In line with findings that omega-3 fatty acid intake is associated with better fertility, Fairhaven’s FH Pro Omega-3 contains “clinical-grade EPA and DHA,” according to company literature. “In women, EPA and DHA are believed to help regulate hormones, reduce inflammation, promote cervical mucus production, and reduce blood clotting, all of which is beneficial for fertility,” the literature reads. “EPA and DHA are also believed to be important for helping to prevent miscarriages and preterm labor and for brain and eye development in the fetus. In men, low intake of omega-3 fats has been associated with poor sperm production and quality.”

Fairhaven also offers a product aimed singularly at improving cervical-mucus quality (another indicator of fertility) and a newer FertileDetox product containing herbs, amino acids, botanicals, and probiotics for the purpose of “promoting the efficient elimination of environmental toxins from the body” by “supporting the body’s own detoxification and cleansing systems”: the liver and the intestines.

Another brand adhering closely to the latest science is Daily Wellness Co., seller of the supplements FertilityBlend for Women and FertilityBlend for Men. The women’s formula contains a blend of folic acid, letter vitamins, magnesium, zinc, selenium, and iron, as well as the amino acid L-arginine plus green tea extract and chaste berry extract. The formula “significantly improves ovulation health and hormonal balance,” says Daily Wellness Co. president Denny Kwock. He cites a double-blind, placebo-controlled study published in 2006 in Clinical and Experimental Obstetrics & Gynecology that he says showed the FertilityBlend women’s supplement improved the success rate of couples trying to conceive by three times over placebo.4

The men’s FertilityBlend formula contains vitamins C, E, B6, and B12, plus folate, zinc, and selenium. The supplement also includes the amino acid L-carnitine, plus green tea extract and dong quai extract, for improved sperm quality.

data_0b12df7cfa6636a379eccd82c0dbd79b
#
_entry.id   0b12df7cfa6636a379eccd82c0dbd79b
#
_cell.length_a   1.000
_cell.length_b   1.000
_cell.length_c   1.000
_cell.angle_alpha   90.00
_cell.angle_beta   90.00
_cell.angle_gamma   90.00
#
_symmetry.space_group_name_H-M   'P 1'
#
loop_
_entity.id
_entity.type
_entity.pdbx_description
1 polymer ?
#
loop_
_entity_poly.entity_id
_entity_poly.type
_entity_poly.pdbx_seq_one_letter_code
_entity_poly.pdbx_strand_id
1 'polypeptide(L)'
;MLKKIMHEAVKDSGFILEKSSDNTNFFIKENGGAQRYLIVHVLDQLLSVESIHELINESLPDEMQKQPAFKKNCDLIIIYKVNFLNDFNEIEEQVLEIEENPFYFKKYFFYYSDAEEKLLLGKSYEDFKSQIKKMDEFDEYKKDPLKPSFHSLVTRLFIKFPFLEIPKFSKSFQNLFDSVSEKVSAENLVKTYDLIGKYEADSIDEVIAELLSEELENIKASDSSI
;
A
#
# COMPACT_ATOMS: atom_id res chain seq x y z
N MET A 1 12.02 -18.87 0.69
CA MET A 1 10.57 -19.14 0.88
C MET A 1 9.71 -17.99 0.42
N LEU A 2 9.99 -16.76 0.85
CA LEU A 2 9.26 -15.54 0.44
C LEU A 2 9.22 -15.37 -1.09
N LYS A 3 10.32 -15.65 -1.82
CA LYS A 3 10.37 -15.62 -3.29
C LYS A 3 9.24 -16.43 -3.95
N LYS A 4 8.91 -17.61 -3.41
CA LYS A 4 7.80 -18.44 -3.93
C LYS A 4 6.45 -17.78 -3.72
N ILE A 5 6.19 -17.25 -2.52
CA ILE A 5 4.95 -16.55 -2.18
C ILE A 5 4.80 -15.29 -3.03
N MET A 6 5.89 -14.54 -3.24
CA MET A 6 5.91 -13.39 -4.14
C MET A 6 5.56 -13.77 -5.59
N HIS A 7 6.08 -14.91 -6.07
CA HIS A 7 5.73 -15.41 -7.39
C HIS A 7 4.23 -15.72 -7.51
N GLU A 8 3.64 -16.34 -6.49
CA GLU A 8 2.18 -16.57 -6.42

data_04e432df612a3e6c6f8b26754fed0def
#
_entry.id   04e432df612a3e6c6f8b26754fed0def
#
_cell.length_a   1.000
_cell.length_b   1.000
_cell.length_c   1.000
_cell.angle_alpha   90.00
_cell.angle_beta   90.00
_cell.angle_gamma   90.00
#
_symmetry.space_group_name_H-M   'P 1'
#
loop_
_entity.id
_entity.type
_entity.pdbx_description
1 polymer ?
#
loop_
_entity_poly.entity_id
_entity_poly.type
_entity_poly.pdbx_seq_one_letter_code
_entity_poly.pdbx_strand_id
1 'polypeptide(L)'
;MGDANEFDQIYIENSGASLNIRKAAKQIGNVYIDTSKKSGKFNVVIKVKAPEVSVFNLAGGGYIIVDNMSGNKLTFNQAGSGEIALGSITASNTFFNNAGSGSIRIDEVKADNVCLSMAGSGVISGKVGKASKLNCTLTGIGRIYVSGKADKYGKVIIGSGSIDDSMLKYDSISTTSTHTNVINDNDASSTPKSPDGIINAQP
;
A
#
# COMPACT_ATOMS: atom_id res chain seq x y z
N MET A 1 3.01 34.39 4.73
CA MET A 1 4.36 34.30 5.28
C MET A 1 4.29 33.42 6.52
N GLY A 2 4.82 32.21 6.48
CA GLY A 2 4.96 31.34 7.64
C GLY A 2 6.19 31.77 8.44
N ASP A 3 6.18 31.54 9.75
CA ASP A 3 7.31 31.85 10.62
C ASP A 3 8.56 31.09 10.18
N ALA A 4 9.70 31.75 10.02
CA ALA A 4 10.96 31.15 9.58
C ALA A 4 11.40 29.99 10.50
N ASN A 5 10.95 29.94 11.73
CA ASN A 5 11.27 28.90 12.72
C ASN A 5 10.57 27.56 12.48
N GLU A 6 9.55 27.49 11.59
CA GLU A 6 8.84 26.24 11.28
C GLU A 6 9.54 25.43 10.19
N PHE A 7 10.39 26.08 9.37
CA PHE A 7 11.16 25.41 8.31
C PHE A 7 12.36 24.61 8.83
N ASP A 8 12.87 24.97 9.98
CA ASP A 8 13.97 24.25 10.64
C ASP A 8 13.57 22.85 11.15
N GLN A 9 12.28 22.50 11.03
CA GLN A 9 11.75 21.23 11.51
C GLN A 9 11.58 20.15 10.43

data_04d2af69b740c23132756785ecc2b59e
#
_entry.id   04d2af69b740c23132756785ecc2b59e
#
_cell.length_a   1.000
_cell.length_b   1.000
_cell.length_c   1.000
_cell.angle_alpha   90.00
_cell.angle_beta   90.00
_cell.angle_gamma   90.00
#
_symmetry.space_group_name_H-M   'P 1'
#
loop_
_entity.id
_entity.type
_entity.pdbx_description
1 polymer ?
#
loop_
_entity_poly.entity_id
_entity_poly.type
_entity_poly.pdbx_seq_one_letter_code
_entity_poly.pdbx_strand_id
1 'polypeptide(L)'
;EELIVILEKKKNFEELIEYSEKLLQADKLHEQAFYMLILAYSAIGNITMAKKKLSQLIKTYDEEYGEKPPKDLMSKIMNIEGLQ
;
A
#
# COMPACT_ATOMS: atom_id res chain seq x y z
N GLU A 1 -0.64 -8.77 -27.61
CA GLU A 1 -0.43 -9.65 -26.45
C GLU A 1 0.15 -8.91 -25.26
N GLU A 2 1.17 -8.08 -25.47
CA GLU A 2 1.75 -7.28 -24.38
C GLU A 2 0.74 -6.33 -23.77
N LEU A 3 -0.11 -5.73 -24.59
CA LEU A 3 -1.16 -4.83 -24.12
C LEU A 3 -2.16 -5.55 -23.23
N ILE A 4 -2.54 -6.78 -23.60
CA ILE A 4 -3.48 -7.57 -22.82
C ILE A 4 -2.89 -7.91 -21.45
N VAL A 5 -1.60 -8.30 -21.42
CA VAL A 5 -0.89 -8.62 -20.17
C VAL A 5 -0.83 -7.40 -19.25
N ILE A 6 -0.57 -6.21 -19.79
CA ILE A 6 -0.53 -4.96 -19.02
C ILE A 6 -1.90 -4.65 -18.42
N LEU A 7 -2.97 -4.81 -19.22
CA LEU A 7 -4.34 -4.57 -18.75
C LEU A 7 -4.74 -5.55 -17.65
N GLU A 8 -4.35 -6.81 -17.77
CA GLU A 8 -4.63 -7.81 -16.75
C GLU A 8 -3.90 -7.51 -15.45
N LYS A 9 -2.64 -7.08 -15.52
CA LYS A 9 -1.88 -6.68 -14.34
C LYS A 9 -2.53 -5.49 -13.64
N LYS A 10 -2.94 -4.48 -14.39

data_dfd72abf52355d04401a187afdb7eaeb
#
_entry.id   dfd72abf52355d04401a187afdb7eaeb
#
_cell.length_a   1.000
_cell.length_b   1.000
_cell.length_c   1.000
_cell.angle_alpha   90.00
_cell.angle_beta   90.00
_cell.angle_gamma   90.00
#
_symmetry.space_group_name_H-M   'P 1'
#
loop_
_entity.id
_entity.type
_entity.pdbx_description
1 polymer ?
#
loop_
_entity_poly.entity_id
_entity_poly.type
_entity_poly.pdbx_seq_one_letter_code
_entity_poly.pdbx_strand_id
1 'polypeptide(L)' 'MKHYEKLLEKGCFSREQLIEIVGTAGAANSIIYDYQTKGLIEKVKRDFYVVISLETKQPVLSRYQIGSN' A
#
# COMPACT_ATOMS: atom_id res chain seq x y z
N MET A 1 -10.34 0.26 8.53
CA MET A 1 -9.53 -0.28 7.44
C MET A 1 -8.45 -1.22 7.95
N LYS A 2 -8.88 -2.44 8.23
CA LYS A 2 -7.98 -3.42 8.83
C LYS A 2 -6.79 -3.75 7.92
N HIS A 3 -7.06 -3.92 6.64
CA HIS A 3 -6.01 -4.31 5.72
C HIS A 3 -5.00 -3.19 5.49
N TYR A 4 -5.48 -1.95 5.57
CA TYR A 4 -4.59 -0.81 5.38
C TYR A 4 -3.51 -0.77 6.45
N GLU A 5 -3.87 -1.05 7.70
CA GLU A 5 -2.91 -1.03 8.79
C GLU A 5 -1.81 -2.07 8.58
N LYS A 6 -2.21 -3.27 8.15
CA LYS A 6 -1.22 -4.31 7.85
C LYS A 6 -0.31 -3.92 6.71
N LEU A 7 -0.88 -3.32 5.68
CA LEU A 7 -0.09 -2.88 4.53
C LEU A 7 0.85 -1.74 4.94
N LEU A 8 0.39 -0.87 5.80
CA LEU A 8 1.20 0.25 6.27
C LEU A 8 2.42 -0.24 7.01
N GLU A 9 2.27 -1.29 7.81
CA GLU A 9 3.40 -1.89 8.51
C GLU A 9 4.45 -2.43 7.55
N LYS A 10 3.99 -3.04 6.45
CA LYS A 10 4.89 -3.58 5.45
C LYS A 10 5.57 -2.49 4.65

Improving on the Already Proven

Folic Acid

Folic acid is an established star in the trying-to-conceive and prenatal supplement industry. As reported by Nutritional Outlook this summer, a recent small study of 30 couples with histories of infertility or miscarriage found that a full 26 of those 30 were able to conceive after consuming a novel folate ingredient called Quatrefolic (a 5-MTHF glucosamine salt manufactured by Gnosis S.p.A.; Desio, Italy) for four months. The ingredient is a biologically active form of folate (the naturally occurring form of folic acid) “that does not need to be converted by the body via the folate enzymatic pathway that includes the enzyme methylenetetrahydrofolate reductase (MTHFR), which shows common polymorphisms of around 40% in the world population,” according to a number of studies cited by Gnosis. In other words, those persons in whom MTHFR is mutated may not metabolize supplemental folic acid efficiently, in which case, the Quatrefolic ingredient may be a better alternative.

Gnosis also points to studies indicating that folate levels measured in semen have been associated with sperm count and health. “Folate supplementation had a beneficial effect on spermatogenesis, possibly by increasing cellular cohesion within the seminiferous epithelium, thus preventing abnormal release of immature germ cells into the lumen,” Gnosis literature and spokesperson Lorena Carboni assert. “Over the years, a large number of genetic studies focusing on the association between genetic MTHFR polymorphism and male infertility have been carried out with different meta-analyses published. High levels of homocysteine in subjects with MTHFR polymorphism have been associated with low sperm quality,” Gnosis reports. “Notable, different meta-analyses correlated the polymorphism with risk of male infertility,” according to the company, suggesting that men wishing to conceive may also benefit from supplementation with the Quatrefolic ingredient.

Fertility? There’s an App for That

Savvy supplement brands aren’t just following the science of nutrition and fertility; they’re creating whole trying-to-conceive programs that combine technology with supplemental nutrition. One of these is Fruitful Way, a company that offers an app to help users “optimize [their] chances of getting pregnant” via a fertility assessment, an ovulation cycle tracker, a menstrual period calendar, personalized health and lifestyle recommendations, and a nutritional-supplement dosage reminder and tracker. The company’s related supplements include Fruitful Couple (for women and men), featuring omega-3 fatty acids; Fruitful for Her, with folic acid, the B vitamins, and vitamins E, A, and D; and Fruitful for Him, made with the antioxidants L-carnitine, vitamin E, and selenium.